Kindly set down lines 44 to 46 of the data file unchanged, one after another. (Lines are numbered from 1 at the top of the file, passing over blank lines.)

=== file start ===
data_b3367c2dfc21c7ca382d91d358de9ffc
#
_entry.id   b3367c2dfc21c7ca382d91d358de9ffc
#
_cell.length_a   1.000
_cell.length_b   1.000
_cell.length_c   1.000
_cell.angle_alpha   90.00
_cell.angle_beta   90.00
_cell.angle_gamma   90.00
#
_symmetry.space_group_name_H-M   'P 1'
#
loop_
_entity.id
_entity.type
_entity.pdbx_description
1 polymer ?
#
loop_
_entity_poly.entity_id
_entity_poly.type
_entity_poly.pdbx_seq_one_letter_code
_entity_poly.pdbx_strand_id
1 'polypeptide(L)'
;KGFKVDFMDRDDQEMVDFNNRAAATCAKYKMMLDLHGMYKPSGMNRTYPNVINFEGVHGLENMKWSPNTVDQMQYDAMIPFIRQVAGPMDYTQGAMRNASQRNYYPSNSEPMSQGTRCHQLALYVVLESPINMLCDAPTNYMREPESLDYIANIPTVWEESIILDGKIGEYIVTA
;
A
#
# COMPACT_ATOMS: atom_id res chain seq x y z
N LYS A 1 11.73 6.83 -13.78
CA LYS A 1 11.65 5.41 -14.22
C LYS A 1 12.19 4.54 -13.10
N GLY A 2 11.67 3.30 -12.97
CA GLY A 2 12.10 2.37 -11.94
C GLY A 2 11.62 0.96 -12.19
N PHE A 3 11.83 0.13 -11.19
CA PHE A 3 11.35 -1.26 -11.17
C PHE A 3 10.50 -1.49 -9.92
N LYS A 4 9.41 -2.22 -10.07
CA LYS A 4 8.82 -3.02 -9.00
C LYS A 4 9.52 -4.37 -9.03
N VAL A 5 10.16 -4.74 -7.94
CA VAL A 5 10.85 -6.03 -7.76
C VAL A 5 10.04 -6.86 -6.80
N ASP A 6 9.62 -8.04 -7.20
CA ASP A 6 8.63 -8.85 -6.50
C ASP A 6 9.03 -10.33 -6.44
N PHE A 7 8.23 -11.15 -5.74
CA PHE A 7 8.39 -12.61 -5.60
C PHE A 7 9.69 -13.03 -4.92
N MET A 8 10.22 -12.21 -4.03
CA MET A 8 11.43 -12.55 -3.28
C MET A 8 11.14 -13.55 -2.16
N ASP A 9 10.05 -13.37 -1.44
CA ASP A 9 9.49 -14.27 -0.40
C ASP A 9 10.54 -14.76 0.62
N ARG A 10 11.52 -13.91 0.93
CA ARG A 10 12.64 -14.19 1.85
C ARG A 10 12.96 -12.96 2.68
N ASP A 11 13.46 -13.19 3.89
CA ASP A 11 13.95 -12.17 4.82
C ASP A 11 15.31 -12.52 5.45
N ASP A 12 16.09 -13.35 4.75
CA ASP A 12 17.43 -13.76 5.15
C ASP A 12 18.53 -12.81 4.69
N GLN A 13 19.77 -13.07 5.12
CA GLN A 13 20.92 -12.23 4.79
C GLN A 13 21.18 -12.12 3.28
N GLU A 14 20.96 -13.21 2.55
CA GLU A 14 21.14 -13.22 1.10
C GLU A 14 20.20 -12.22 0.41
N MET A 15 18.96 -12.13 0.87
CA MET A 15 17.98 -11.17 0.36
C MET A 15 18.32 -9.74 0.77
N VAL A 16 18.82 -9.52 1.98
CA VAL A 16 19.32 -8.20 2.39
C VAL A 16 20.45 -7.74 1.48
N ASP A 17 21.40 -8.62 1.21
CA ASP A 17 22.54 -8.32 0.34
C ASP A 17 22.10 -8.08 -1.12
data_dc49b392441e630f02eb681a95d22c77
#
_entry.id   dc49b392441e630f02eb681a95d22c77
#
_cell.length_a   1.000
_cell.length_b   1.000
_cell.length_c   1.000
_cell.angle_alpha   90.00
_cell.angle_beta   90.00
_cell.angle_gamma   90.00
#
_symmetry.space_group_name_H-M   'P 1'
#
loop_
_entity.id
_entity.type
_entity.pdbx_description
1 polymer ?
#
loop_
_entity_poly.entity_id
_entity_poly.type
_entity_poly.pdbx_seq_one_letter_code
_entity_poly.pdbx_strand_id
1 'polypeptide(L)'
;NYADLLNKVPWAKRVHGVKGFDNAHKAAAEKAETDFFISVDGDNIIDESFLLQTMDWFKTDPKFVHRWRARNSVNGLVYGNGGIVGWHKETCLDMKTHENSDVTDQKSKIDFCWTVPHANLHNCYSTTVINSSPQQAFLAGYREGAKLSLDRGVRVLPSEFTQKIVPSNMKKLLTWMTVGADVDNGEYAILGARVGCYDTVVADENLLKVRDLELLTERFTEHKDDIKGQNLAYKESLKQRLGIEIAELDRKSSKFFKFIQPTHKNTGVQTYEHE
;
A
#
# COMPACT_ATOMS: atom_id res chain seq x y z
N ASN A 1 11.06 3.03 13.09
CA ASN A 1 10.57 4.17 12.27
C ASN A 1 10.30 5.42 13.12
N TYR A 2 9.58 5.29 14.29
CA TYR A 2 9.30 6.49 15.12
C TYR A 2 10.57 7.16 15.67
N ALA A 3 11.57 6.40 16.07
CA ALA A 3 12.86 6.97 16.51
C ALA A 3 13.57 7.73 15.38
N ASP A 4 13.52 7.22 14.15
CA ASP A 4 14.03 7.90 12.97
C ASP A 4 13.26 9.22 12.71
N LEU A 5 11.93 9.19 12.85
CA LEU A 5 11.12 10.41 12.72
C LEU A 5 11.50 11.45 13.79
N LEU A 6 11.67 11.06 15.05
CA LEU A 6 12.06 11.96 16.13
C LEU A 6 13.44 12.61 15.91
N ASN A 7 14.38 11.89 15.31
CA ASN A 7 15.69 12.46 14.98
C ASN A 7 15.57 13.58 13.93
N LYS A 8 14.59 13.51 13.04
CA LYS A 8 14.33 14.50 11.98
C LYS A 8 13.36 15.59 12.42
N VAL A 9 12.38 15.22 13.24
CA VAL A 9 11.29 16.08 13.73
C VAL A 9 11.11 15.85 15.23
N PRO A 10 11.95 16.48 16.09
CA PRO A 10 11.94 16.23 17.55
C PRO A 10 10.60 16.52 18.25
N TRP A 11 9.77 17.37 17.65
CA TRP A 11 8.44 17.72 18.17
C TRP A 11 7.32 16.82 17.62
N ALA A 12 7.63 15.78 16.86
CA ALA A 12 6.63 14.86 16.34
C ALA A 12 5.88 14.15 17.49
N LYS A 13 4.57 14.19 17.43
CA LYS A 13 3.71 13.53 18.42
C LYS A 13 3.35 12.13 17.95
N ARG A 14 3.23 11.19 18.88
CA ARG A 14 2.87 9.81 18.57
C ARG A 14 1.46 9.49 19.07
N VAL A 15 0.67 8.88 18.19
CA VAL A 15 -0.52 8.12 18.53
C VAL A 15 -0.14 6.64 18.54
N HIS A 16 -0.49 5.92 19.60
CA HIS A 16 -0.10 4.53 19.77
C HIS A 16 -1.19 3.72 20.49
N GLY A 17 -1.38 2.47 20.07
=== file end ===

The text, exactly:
CA VAL A 5 10.85 -6.03 -7.76
C VAL A 5 10.04 -6.86 -6.80
N ASP A 6 9.62 -8.04 -7.20